Deadgirl: Unrated Director’s Cut (NR, 2008, Dark Sky Films)
“Deadgirl” perfectly encapsulates the conundrum of praising a horror film for carving new avenues into the land of the depraved and deranged. The plot — two high school friends (Shiloh Fernandez and Noah Segan) find a seemingly immortal (and inarguably naked) dead girl (Jenny Spain) in an abandoned hospital — is potentially vile, and what happens next more than fulfills that potential. The two friends are kind of creepy even before the story gets going, and even the character who backs into the protagonist’s role is pretty disturbing when a crazy thing called conscience enters the field of play. Between these and other ingredients that pop up later, there’s nothing much at all about “Deadgirl” that bears liking … except for the film itself, which is supremely gifted at playing out this disturbing confluence events much like selfish high school boys ruled by id probably would. Naturally, and essentially, it’s equally able to convey a full complement of consequences for those impulses before balling the whole mess together for a conclusion that’s as spectacular and revolting as one would hope and/or fear.
Extras: Cast/crew commentary, deleted scenes, behind-the-scenes feature, make-up gallery.

Worth a Mention: Yet more TV on DVD
— “It’s Always Sunny in Philadelphia: Season 4” (NR, 2008, Fox): Includes 13 episodes, plus a life performance of “The Nightman Cometh!,” one behind-the-scenes feature and bloopers.
— “Primeval, Vol. 2 (Series 3)” (NR, 2009, BBC): 10 episodes, plus commentary and two behind-the-scenes features.
— “Grey’s Anatomy: Complete Fifth Season” (NR, 2008, ABC): 23 episodes (one extended), plus deleted scenes, 100th episode feature, outtakes and a behind-the-scenes feature.
— “Private Practice: The Complete Second Season” (NR, 2008, ABC): 22 episodes (two extended), plus deleted scenes, bloopers and two behind-the-scenes features.
— “Bonanza: The Official First Season: Volume 1” and “Bonanza: The Official First Season: Volume 2” (NR, 1959-60, CBS): 16 episodes per volume, plus different archival interviews, photo galleries and original promotional material for each set.
— “Sanctuary: The Complete First Season” (NR, 2007, E1/Syfy): 13 episodes, plus commentary on every episode, original Webisodes, three behind-the-scenes features, bloopers, photo gallery and a sneak peak at season two.
— “Fear Itself: The Complete First Season: Collector’s Edition” (NR, 2008, Lions Gate): 13 episodes, plus director interviews for each episode and nifty headstone packaging for the collector’s edition. (It bears mentioning, though: There isn’t actually a regular edition.)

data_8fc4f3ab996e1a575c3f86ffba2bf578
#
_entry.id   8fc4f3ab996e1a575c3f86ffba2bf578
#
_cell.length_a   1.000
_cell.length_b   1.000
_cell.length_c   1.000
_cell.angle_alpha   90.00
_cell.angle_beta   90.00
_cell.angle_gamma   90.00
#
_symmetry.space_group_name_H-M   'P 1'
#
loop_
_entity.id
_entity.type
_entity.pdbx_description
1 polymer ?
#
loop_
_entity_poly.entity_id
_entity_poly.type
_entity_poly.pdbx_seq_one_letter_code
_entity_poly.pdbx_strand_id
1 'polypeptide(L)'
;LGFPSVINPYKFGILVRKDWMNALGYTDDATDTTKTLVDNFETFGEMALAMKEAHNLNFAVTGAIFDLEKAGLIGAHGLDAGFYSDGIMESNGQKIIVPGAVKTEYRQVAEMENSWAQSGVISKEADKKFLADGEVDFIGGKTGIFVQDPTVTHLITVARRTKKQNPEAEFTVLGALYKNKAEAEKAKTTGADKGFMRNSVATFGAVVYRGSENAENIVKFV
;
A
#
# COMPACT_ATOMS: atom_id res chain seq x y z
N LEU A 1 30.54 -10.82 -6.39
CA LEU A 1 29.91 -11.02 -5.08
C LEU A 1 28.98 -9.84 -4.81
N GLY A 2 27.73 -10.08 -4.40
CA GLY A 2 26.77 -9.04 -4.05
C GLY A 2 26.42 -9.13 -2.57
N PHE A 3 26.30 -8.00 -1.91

Games 9/8/09: The Beatles: Rock Band, Guitar Hero 5, Batman: Arkham Asylum, Must. Eat. Birds.

The Beatles: Rock Band
For: Playstation 3, Xbox 360 and Wii
From: Harmonix/MTV/EA
ESRB Rating: Teen (mild lyrics, tobacco reference)

Guitar Hero 5
For: Playstation 3, Xbox 360, Wii and Playstation 2
From: Neversoft/Activision
ESRB Rating: Teen (mild lyrics, mild suggestive themes)

On paper, “The Beatles: Rock Band’s” mission could scarcely be simpler.

Fortunately, as it did with the original “Rock Band” — and, once upon a time, the original “Guitar Hero” — Harmonix makes it look every bit as simple in practice.

The upshot is that “Beatles” is explicitly what Beatles fans would wish it to be — the original master recordings of 45 songs, neatly organized over important periods in the band’s lifespan and stuffed out the gills with the imagery that similarly defined each era’s importance and influence. Beyond the new support for three simultaneous singers (which in turn allows for the formation of six-player bands), the game leaves the “Rock Band” formula alone.

Where “Beatles” goes for broke, and scores, is in its inspired dedication to fan service first and everything else second.

Unlike recent “Guitar Hero” games dedicated to one band, the playlist isn’t half Beatles and half other stuff, nor is it presented out of order. The career mode rides the same chronological track as the band’s journey, kicking off in The Cavern Club and culminating with the 1969 Apple Corp rooftops show. The Fab Four makes an inspired transformation into 3D videogame characters, the venues are exquisitely recreated, and the animated imagery that pops up between venues and particularly during the Abbey Road Studios sessions makes the game as sublime to watch as it is to play, particularly since so much of that imagery is out of view when your focus is on actually playing the game and hitting the notes. In terms of presentation and devotion to the subject matter, “Beatles” puts Neversoft’s single-band tributes to shame.

For those who don’t care for the Beatles any more than they do the Monkees, though, Neversoft’s latest may actually be the better of the two games.

For starters, “Guitar Hero 5” isn’t hobbled by its subject matter. Stuff that has no place in a dedicated Beatles tribute — custom character/band creation, support for any combination of four instruments, eight-player online competitive multiplayer, the ability to play as your avatars in the Xbox and Wii versions — fits in just fine here.

Similarly, while the quality of the game’s 85 out-of-box tracks will vary from ear to ear, it’s hard to argue against the value of 40 additional songs for the same price (and less if you’re buying the instruments bundle). The GHStudio mode from last year’s “World Tour” also returns with a significant user-friendliness boost, making it easier for players to record their own instrumentals, download other players’ creations, or just jam for the fun of it in a makeshift recording studio.